disAbility and Diversity in Romance by Caroline Lee
There’s a movement in the romance world I hope you’ve heard of called #WeNeedDiverseRomance. Very simply, the idea behind this movement is that every reader, regardless of what s/he looks like, acts like, or believes in, should have the chance to read about him or herself in a romance novel.
There are many differing opinions about how and why authors can make this happen, so I don’t want to go too in-depth. However, I do want to talk about choosing to write diverse characters.
Now, diversity doesn’t necessarily have to mean racial or ethnic diversity. We could be talking about religious diversity, lifestyle diversity, or ability diversity—to name a few. The important thing to remember is that at the root of all good character development is the knowledge that humans are humans, regardless of where they live, when they live, or how they live. Our lives might be different, but we all have hopes, dreams, and aspirations which exist independent of our race, religion, or ability level.
You’ll notice I keep mentioning abilities. That’s because I’m a big proponent of working disability into romances. Disability is defined in so many ways, and it’s all around us. Why shouldn’t our characters have to deal with that? I make a point of working differently-abled characters into my manuscripts whenever possible; from an amputee civil war veteran, to the aquatics manager with ADHD, to the deaf student falling in love with her teacher’s brother.
Now, just like their race, my characters’ abilities and disabilities do not define them. Sometimes a disability will be such that dealing with it is a major part of the plot or character arc. But those characters still have the same hopes and dreams—and desires for a Happily Ever After—that my able-bodied characters have.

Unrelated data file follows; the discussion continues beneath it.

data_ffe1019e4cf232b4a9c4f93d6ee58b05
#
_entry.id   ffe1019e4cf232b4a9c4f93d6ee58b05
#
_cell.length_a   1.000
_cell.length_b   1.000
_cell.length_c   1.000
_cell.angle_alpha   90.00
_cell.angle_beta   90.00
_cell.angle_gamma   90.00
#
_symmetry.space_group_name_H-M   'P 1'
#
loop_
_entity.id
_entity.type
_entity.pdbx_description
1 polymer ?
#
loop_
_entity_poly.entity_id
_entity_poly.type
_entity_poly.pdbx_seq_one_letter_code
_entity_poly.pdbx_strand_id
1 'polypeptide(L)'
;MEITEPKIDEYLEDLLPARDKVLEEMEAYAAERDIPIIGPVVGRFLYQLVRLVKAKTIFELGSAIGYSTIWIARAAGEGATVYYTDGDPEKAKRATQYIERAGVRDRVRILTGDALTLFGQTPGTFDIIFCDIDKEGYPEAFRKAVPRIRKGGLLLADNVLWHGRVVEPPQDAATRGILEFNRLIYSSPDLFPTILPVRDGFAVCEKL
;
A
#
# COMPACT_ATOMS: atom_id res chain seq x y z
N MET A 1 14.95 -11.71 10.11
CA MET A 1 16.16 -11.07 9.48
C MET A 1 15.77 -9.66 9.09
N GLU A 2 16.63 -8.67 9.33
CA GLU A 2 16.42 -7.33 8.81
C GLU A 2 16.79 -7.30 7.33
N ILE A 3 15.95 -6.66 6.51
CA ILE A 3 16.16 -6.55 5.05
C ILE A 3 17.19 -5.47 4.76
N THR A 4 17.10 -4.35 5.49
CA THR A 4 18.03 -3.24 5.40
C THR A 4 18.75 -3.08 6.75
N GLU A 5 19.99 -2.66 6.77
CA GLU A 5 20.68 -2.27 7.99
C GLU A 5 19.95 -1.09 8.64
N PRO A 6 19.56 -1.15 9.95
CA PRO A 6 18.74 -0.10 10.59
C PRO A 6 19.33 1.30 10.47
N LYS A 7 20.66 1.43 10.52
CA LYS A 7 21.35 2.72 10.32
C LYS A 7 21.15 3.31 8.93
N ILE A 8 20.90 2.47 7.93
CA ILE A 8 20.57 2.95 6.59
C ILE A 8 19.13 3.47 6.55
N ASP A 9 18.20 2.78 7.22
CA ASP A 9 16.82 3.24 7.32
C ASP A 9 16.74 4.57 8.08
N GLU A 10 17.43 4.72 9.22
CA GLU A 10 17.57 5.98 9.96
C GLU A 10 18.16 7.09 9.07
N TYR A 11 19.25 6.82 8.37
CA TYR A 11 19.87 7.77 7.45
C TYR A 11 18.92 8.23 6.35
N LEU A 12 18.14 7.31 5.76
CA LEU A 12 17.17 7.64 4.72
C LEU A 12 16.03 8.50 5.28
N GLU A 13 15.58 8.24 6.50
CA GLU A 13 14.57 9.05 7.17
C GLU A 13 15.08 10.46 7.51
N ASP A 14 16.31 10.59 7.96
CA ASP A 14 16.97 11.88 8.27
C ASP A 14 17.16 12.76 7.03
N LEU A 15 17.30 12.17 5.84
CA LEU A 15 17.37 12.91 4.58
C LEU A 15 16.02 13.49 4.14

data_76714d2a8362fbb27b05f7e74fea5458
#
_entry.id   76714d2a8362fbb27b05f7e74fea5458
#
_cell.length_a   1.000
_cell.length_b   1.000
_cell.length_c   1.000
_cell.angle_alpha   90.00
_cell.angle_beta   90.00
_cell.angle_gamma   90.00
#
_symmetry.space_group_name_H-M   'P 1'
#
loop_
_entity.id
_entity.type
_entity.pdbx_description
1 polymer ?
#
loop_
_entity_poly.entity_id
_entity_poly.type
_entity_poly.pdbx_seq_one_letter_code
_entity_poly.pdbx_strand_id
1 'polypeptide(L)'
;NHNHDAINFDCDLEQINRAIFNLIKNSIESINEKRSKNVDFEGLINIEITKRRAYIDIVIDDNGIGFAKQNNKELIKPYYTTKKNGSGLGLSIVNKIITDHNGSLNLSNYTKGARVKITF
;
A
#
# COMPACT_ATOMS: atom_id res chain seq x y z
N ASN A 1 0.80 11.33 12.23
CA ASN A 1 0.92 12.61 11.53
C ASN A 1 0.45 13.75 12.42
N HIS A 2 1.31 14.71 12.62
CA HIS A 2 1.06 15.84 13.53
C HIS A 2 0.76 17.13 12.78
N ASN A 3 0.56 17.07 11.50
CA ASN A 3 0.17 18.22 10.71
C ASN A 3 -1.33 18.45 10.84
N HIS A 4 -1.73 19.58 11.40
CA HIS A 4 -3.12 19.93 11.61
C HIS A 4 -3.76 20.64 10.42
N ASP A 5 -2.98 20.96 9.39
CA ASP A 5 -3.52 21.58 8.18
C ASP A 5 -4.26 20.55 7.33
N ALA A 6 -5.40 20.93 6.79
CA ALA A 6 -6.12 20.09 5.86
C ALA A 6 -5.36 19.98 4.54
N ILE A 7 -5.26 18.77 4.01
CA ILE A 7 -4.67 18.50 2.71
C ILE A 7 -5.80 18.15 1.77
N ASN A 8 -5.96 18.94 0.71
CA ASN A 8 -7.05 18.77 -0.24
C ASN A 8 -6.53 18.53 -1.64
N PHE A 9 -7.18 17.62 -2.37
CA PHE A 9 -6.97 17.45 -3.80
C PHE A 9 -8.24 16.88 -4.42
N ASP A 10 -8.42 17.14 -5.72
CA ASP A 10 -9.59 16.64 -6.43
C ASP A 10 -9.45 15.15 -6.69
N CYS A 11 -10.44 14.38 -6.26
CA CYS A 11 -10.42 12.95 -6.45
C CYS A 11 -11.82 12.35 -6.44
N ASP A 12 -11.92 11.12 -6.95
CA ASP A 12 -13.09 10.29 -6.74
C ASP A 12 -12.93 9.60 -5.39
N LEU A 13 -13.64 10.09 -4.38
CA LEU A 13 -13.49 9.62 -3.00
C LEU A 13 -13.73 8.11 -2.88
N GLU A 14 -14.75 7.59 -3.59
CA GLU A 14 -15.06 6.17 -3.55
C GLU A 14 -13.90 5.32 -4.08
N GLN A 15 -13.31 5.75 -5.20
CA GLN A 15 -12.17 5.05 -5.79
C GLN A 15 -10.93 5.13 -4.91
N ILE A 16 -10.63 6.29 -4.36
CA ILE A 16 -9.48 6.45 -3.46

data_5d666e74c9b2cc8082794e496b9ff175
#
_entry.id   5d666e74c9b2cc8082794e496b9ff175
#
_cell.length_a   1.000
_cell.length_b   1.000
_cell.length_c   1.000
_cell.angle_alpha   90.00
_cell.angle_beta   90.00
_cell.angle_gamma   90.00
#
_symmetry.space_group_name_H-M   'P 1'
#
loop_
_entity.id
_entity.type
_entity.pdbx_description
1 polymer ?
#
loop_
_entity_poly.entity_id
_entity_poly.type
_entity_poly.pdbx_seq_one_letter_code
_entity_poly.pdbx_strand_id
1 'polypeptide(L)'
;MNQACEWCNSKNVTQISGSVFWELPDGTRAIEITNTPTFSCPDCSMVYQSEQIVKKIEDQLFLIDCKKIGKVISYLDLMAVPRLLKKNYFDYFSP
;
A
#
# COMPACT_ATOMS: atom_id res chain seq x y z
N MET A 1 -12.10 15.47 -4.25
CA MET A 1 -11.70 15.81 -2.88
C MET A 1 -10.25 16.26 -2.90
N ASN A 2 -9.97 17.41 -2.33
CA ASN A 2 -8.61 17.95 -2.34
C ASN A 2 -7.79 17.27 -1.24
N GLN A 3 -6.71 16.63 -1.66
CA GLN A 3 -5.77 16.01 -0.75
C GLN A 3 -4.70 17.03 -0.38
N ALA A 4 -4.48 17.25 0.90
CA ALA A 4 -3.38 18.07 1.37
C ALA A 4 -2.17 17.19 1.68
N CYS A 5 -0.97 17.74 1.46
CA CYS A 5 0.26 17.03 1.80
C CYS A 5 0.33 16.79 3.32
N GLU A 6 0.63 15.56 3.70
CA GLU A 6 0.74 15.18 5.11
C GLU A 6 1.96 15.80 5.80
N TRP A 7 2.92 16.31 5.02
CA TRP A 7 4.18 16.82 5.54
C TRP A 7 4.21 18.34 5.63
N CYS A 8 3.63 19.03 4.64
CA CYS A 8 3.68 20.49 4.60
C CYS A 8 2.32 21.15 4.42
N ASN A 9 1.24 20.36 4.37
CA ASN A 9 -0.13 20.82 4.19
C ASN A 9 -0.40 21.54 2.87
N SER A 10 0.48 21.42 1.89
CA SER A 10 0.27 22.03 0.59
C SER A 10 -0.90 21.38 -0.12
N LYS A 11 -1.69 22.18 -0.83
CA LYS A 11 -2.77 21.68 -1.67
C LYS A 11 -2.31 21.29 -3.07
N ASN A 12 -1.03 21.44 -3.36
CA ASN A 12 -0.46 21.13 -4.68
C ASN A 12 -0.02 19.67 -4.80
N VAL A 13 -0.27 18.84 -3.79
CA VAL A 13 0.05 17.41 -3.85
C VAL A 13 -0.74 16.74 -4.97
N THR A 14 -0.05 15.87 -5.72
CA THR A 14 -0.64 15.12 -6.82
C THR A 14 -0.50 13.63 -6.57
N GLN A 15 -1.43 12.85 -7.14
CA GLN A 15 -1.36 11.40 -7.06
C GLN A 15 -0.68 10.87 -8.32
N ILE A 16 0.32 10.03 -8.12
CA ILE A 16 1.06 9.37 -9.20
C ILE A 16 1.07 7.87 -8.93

I also want to point out that in the real world, disability isn’t solved. My characters don’t regrow their leg or regain their hearing, just because they fall in love with someone “pure of heart.” Integrating disability into romance involves finding a partner who loves that character despite—and because of—that disability.
It’s part of who they are, but does not define them.
And frankly, that’s my viewpoint on all characters: what a character looks like, or what they can do, does not define them. It’s part of who they are, and can be part of the story, but it doesn’t need to be the focus.
“But, Caroline,” you whine. “I don’t think my readers care about diverse characters!”
Well, okay. But why not ask them? Several months ago I made a very simple diversity survey using SurveyMonkey. I had to sign up for a membership (which I cancelled after the first month) in order to have more than a hundred responses recorded, but it was worth it to get a better idea of who my readers were. I’d urge you to do the same; it’ll probably open your eyes to just who your readers really are. And then, talk to them about what they’d like to see in books, what they like or don’t like, and if they have any opinions about how characters—all characters—are portrayed.
So how can you choose write diverse characters well? That’s simple. Go out and meet diverse people. Make diverse friends. And then write them into books. Your readers will thank you!
More About Author Caroline Lee
USA Today bestselling author Caroline Lee has been reading romance for so long that her fourth-grade teacher used to make her cover her books with paper jackets. But it wasn’t until she (mostly) grew up that she realized she could WRITE it too. So she did.
Caroline is living her own little Happily Ever After in NC with her husband, sons, and brand-new daughter, Princess Wiggles. And while she doesn’t so much “suffer” from Pittakionophobia as think all you people who enjoy touching Band-Aids and stickers are the real weirdos, she does adore rodents, and never met a wine she didn’t like. Caroline was named Time Magazine’s Person of the Year in 2006 and is really quite funny in person. Promise.